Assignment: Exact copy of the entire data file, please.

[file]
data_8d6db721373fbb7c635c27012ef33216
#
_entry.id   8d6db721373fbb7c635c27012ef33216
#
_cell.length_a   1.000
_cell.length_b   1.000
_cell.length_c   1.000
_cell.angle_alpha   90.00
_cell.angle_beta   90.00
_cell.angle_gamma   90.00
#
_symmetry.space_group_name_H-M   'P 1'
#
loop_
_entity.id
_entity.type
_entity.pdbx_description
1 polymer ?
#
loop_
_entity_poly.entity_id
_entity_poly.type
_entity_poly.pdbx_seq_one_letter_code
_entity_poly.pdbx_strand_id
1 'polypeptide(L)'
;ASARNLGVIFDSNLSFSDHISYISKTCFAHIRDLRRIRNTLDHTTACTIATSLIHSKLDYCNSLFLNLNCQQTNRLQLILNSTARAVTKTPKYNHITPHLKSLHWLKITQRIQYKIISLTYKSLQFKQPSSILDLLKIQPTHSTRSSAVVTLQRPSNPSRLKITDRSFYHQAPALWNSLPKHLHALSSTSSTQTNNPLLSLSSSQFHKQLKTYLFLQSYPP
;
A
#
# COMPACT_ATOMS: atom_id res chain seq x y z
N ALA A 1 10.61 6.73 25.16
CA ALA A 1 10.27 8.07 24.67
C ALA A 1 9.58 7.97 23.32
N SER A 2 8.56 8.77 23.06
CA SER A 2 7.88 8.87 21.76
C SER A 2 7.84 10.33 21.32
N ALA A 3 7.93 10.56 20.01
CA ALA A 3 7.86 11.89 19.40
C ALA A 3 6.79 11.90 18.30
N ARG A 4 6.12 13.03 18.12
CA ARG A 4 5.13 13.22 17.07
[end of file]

data_8d6db721373fbb7c635c27012ef33216
#
_entry.id   8d6db721373fbb7c635c27012ef33216
#
_cell.length_a   1.000
_cell.length_b   1.000
_cell.length_c   1.000
_cell.angle_alpha   90.00
_cell.angle_beta   90.00
_cell.angle_gamma   90.00
#
_symmetry.space_group_name_H-M   'P 1'
#
loop_
_entity.id
_entity.type
_entity.pdbx_description
1 polymer ?
#
loop_
_entity_poly.entity_id
_entity_poly.type
_entity_poly.pdbx_seq_one_letter_code
_entity_poly.pdbx_strand_id
1 'polypeptide(L)'
;ASARNLGVIFDSNLSFSDHISYISKTCFAHIRDLRRIRNTLDHTTACTIATSLIHSKLDYCNSLFLNLNCQQTNRLQLILNSTARAVTKTPKYNHITPHLKSLHWLKITQRIQYKIISLTYKSLQFKQPSSILDLLKIQPTHSTRSSAVVTLQRPSNPSRLKITDRSFYHQAPALWNSLPKHLHALSSTSSTQTNNPLLSLSSSQFHKQLKTYLFLQSYPP
;
A
#
# COMPACT_ATOMS: atom_id res chain seq x y z
N ALA A 1 10.61 6.73 25.16
CA ALA A 1 10.27 8.07 24.67
C ALA A 1 9.58 7.97 23.32
N SER A 2 8.56 8.77 23.06
CA SER A 2 7.88 8.87 21.76
C SER A 2 7.84 10.33 21.32
N ALA A 3 7.93 10.56 20.01
CA ALA A 3 7.86 11.89 19.40
C ALA A 3 6.79 11.90 18.30
N ARG A 4 6.12 13.03 18.12
CA ARG A 4 5.13 13.22 17.07